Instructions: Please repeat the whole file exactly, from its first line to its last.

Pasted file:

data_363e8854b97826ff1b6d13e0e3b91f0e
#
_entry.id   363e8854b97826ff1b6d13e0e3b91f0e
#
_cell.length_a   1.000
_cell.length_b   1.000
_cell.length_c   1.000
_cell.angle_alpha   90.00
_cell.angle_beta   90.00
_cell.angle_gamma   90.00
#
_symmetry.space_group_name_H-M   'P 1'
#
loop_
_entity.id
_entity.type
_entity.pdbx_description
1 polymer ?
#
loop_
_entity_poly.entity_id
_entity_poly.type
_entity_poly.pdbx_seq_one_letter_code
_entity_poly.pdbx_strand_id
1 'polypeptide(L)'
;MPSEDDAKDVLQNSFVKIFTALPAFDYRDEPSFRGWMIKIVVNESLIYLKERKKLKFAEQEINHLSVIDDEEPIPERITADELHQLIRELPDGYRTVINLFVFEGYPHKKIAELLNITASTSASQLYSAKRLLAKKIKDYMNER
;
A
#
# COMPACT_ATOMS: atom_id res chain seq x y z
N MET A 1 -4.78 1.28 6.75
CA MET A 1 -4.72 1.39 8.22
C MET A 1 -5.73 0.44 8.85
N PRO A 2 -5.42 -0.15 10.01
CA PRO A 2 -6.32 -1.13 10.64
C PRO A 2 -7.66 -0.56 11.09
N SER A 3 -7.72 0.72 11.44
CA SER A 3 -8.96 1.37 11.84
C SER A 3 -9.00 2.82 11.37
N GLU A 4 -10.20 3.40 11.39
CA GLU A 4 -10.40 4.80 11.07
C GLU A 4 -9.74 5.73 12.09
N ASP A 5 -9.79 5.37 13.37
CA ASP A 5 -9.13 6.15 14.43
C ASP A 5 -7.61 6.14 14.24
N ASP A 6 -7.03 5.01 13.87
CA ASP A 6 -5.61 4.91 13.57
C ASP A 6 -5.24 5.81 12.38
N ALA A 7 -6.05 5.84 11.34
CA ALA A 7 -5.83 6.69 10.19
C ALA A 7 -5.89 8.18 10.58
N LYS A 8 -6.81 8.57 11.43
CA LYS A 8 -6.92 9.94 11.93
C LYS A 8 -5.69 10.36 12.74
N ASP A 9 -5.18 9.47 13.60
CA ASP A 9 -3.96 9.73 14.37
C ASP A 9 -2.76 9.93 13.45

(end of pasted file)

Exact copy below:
data_363e8854b97826ff1b6d13e0e3b91f0e
#
_entry.id   363e8854b97826ff1b6d13e0e3b91f0e
#
_cell.length_a   1.000
_cell.length_b   1.000
_cell.length_c   1.000
_cell.angle_alpha   90.00
_cell.angle_beta   90.00
_cell.angle_gamma   90.00
#
_symmetry.space_group_name_H-M   'P 1'
#
loop_
_entity.id
_entity.type
_entity.pdbx_description
1 polymer ?
#
loop_
_entity_poly.entity_id
_entity_poly.type
_entity_poly.pdbx_seq_one_letter_code
_entity_poly.pdbx_strand_id
1 'polypeptide(L)'
;MPSEDDAKDVLQNSFVKIFTALPAFDYRDEPSFRGWMIKIVVNESLIYLKERKKLKFAEQEINHLSVIDDEEPIPERITADELHQLIRELPDGYRTVINLFVFEGYPHKKIAELLNITASTSASQLYSAKRLLAKKIKDYMNER
;
A
#
# COMPACT_ATOMS: atom_id res chain seq x y z
N MET A 1 -4.78 1.28 6.75
CA MET A 1 -4.72 1.39 8.22
C MET A 1 -5.73 0.44 8.85
N PRO A 2 -5.42 -0.15 10.01
CA PRO A 2 -6.32 -1.13 10.64
C PRO A 2 -7.66 -0.56 11.09
N SER A 3 -7.72 0.72 11.44
CA SER A 3 -8.96 1.37 11.84
C SER A 3 -9.00 2.82 11.37
N GLU A 4 -10.20 3.40 11.39
CA GLU A 4 -10.40 4.80 11.07
C GLU A 4 -9.74 5.73 12.09
N ASP A 5 -9.79 5.37 13.37
CA ASP A 5 -9.13 6.15 14.43
C ASP A 5 -7.61 6.14 14.24
N ASP A 6 -7.03 5.01 13.87
CA ASP A 6 -5.61 4.91 13.57
C ASP A 6 -5.24 5.81 12.38
N ALA A 7 -6.05 5.84 11.34
CA ALA A 7 -5.83 6.69 10.19
C ALA A 7 -5.89 8.18 10.58
N LYS A 8 -6.81 8.57 11.43
CA LYS A 8 -6.92 9.94 11.93
C LYS A 8 -5.69 10.36 12.74
N ASP A 9 -5.18 9.47 13.60
CA ASP A 9 -3.96 9.73 14.37
C ASP A 9 -2.76 9.93 13.45